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3 Big Things Today, January 11

Wheat Higher in Overnight Trading; Top-Level Chinese Official Set to Visit Washington.

1. Wheat Rises on Reports Russia is Running Low

Wheat futures were higher in early trading on reports that Russia is running out of exportable wheat.

Consultancy Ukragroconsult said there are signs that the country is running low on supplies including increased tender prices in recent months.

Egypt, the world’s largest importer of the grain, has turned to other suppliers including the U.S., the consultancy said in a report. The Russian government may offer grain transportation subsidies in a bid to pull wheat from inland areas to bolster exportable supplies, the report said.

The USDA said last month before the partial government shutdown that domestic exports would total 1 billion bushels in the 2018-2019 marketing year that ends on May 31. That’s up from 901 million the previous year.

Soybeans were higher on optimism about trade with China after it was announced one of the Asian country’s top negotiators would come to Washington later this month.  

Wheat for March delivery rose 5½¢ to $5.19¼ a bushel, while Kansas City futures added 5¢ to $5.03¾ a bushel overnight on the Chicago Board of Trade.  

Soybeans for March delivery gained 3¾¢ to $9.10½ a bushel overnight. Soy meal rose 60¢ to $317.40 a short ton, and soy oil added 0.20¢ to 28.39¢ a pound.

Corn rose 2½¢ to $3.78¾ a bushel overnight.

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Today’s 3 Big Things from Successful Farming magazine is brought to you by Golden Harvest Seeds.

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2. U.S.-China Trade Gets Another Boost as Top Beijing Official Will Visit Washington

China’s top trade official is expected to make a visit to the U.S. later this month, a clear sign that this week’s initial negotiations between the world’s two largest economies went well.

Vice Premier Liu He likely will come to Washington this month despite the ongoing partial government shutdown, U.S. Treasury Secretary Steven Mnuchin said.

“We will continue with those meetings just as we” did in Beijing, he told reporters.

Negotiators from the countries went through more than two days of talks this week and came out of their meeting quite positive a trade deal could be reached.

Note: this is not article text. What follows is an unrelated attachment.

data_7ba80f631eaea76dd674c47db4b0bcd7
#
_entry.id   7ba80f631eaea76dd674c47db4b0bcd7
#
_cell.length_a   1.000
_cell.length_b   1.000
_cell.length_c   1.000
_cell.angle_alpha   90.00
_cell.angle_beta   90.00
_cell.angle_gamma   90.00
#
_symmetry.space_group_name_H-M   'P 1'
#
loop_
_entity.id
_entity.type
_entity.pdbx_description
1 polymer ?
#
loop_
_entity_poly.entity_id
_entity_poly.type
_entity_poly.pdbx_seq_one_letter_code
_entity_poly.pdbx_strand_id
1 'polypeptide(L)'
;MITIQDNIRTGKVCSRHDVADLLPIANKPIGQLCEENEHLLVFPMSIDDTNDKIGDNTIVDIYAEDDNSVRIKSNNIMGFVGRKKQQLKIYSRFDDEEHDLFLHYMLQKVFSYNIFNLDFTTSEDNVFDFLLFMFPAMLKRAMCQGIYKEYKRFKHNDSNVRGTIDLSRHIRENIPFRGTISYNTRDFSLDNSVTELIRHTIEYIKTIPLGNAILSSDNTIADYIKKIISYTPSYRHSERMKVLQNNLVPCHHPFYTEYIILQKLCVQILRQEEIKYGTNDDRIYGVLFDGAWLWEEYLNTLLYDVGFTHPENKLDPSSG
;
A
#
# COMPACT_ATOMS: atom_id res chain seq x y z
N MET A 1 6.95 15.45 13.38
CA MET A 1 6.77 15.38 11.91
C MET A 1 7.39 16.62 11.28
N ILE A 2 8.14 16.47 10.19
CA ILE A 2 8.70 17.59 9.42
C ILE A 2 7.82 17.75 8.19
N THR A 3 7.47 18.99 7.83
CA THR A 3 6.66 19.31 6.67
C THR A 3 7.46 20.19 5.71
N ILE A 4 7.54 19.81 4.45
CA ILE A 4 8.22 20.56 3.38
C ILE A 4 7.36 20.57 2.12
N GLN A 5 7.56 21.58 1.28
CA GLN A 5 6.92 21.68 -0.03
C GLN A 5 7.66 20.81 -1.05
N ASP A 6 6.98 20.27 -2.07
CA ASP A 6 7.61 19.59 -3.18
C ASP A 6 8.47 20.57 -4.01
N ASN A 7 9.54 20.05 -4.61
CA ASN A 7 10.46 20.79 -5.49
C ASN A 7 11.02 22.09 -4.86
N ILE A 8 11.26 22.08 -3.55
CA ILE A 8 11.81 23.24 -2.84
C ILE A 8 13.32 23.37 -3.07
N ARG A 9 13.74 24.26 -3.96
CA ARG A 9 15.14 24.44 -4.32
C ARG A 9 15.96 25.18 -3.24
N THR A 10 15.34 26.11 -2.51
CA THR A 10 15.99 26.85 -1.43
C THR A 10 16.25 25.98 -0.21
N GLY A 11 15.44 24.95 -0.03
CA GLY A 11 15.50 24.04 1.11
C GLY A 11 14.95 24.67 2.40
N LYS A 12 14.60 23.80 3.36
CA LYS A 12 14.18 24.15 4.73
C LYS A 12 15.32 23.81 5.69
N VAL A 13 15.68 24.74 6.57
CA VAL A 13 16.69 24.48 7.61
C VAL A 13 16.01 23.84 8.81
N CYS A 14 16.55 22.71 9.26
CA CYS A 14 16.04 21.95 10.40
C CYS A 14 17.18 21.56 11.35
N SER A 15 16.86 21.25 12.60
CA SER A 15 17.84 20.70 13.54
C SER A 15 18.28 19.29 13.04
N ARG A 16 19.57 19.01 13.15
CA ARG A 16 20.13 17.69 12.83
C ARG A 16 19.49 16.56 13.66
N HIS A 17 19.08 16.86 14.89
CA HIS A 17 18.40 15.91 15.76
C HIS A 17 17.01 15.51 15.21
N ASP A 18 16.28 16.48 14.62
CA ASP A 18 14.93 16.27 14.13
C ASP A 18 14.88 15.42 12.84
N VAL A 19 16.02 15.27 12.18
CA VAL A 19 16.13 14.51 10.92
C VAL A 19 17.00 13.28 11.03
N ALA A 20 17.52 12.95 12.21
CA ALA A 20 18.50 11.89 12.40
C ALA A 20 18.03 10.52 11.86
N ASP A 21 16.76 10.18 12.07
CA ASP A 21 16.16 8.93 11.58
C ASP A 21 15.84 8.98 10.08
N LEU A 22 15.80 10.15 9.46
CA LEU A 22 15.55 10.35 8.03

Commerce Secretary Wilbur Ross and President Donald Trump had expressed optimism about the trade talks, while China’s Ministry of Commerce said the negotiations “enhanced mutual understanding and laid the foundation for addressing each other's concerns."

The U.S. and China have been involved in a tit-for-tat trade war since July 1 when Washington put tariffs on $50 billion worth of Chinese goods. China retaliated by imposing an equal amount of duties on U.S. items. Since then, the countries have increased the amount of goods on which they have tariffs by more than fourfold.

On December 1, President Trump and President Xi Jinping made a temporary agreement after a meeting in Buenos Aires in which the U.S. would delay implementation of a tariff rate hike in exchange for Beijing buying more agricultural products and lowering its levy on American cars.

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Today’s 3 Big Things from Successful Farming magazine is brought to you by Golden Harvest Seeds.

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3. Winter Storm Warnings Issued as 9 Inches of Snow Expected in Central Midwest

Winter storm warnings and watches are now in effect for much of the east-central Midwest, as a large storm moves through the region, according to the National Weather Service.

The storm stretches from the Rocky Mountains, east through Kansas, Missouri, southern Iowa, Illinois, Indiana, and east to the mid-Atlantic.

Warnings already have been issued for much of Missouri and the southern halves of Illinois and Indiana, the NWS said in a report.

Heavy snow is expected throughout the warning area starting today with accumulations of up to 9 inches, the agency said. Sleet accumulations of around a third of an inch are forecast.

In central Indiana, the first “significant” snowfall is expected to start late tonight and continue through Saturday before ending late tomorrow night. Total accumulations of 7 inches will be possible with the highest amounts south of Interstate 70, the NWS said.

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